Most people have heard of the legal concept "double jeopardy," but this particular term can be easily misunderstood. Double jeopardy is an important legal protection for those who've been charged with a crime, so read on to find out more.
Repeatedly Put on Trial
When the framers of the Constitution set about to create laws, they often did so with an eye toward ensuring more fairness than existed in other countries at the time. To put someone on trial for the same crime again and again until they were found guilty was not the direction they wanted to see the young country go.
The law that prevents double jeopardy is meant to protect the accused from being subjected to being put on trial for the very same offense again. The single trial is supposed to the final say in guilt or innocence. You can thank the Fifth Amendment for this important protection.
What Is Jeopardy?
This word can be interpreted to mean "risk," and it means that your rights to a fair trial cannot be risked by double jeopardy.
- You are protected against having to stand trial for the same offense if you have been acquitted of that offense.
- You are protected against having to stand trial for the same offense if you have been convicted of that same offense.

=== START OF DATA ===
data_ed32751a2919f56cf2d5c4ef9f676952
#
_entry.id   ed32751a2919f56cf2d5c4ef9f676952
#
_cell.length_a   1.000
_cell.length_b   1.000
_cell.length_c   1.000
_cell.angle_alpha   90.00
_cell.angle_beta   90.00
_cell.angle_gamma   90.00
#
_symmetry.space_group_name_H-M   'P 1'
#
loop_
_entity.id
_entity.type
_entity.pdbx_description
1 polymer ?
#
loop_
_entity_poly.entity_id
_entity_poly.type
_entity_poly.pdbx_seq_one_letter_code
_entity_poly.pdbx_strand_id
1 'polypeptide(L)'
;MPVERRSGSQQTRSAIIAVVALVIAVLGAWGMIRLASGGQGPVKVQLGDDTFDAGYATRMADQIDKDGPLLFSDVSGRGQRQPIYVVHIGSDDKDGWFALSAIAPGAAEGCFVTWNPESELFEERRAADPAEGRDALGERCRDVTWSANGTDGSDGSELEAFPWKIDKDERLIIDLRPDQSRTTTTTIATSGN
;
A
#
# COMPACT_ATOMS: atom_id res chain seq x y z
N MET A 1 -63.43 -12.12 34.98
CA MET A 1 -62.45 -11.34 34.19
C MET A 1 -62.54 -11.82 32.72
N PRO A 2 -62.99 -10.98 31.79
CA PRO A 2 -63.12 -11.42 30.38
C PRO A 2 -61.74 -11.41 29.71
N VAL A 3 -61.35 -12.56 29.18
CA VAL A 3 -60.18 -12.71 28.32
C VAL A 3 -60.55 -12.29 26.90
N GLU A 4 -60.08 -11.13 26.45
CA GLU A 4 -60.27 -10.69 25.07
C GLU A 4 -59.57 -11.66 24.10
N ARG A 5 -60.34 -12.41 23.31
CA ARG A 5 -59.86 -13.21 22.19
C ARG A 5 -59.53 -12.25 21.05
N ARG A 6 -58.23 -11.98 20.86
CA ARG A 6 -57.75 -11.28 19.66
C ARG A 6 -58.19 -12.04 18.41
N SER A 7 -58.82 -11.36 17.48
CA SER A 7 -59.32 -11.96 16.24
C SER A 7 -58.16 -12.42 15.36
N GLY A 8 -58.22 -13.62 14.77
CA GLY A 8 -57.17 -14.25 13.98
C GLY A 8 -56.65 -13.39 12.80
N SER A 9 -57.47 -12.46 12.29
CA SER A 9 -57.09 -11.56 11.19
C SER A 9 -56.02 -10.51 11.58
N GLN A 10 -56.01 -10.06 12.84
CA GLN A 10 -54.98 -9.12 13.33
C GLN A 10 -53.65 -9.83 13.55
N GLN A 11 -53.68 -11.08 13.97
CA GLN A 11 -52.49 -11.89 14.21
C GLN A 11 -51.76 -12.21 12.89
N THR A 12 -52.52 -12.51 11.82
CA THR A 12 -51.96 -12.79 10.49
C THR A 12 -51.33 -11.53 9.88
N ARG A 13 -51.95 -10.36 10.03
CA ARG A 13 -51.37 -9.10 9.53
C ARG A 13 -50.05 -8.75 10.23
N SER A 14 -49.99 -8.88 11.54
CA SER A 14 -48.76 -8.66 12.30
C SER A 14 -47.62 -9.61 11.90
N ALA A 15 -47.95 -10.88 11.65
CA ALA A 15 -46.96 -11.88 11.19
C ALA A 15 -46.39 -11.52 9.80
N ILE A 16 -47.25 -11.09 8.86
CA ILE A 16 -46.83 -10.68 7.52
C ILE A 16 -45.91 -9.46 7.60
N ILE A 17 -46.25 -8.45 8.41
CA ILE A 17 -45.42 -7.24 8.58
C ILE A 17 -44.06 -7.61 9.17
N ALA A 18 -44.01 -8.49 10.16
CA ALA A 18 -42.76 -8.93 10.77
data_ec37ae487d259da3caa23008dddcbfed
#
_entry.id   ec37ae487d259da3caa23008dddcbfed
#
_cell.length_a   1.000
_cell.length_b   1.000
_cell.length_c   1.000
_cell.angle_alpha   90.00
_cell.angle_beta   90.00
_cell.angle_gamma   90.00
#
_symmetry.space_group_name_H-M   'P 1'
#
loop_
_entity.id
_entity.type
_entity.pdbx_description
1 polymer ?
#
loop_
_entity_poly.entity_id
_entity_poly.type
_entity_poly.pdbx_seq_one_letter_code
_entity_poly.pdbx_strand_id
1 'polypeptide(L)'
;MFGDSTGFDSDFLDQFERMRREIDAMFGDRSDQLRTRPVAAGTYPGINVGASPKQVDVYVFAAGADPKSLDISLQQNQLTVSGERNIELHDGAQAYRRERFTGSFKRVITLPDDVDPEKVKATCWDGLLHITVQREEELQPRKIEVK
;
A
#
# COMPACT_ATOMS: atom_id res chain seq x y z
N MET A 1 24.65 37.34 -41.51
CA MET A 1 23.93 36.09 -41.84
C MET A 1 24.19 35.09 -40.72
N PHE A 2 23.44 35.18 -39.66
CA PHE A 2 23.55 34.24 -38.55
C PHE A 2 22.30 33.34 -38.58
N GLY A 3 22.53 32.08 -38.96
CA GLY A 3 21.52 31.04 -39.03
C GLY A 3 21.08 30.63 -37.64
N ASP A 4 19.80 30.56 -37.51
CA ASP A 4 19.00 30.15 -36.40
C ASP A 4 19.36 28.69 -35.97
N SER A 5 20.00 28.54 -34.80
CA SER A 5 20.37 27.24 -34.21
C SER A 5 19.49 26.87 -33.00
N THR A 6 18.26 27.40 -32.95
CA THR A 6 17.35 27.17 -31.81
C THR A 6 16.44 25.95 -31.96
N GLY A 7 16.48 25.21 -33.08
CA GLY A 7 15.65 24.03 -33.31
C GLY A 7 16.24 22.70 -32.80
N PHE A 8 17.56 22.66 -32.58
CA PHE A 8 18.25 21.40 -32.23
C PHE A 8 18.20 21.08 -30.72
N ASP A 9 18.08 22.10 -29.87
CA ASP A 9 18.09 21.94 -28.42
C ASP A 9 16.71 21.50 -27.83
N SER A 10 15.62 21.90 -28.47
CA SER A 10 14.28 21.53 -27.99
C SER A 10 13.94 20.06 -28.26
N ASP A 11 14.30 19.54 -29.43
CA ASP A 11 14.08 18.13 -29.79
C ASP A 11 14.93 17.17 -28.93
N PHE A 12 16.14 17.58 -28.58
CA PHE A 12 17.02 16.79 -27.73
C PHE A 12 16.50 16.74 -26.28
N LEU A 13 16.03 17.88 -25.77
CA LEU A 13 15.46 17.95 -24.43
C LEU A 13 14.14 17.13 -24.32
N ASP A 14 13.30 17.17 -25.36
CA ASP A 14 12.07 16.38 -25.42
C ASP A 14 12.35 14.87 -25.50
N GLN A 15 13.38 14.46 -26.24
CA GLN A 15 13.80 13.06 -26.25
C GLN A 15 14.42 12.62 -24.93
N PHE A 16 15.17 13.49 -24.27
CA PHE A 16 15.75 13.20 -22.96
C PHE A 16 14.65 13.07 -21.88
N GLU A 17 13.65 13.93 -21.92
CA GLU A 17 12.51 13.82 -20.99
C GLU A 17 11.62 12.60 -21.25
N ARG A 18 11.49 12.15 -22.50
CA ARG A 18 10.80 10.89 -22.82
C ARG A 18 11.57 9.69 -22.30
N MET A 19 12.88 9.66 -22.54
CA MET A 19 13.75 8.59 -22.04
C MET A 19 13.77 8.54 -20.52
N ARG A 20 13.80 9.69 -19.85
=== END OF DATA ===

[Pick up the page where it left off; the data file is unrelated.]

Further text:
- You are protected against having to stand trial for the same offense if you have been sentenced for that same offense.
The Charges and Counts Matter
You may have noticed that often someone accused of several counts of an offense will only stand trial for one count at a time. This is a common double jeopardy "workaround" and allows the justice system to try someone multiple times for committing the same offense multiple times. For example, a suspect who is charged with selling drugs to a certain person or at a certain address can be tried multiple times as long as it can be shown to be a different person or address each time. That might be, then, one trial for each count of the same crime.
Double jeopardy only pertains to criminal cases, which means that not only can someone stand trial for the same issue on multiple occasions in civil court, but they can be tried in civil court for crimes similar to criminal charges they've already faced. If you get acquitted of murder in criminal court, you can still be tried in civil court for negligent homicide. The punishments for civil court, of course, are monetary and no prison time is possible using that venue.
Speak to a criminal defense attorney to learn more about double jeopardy.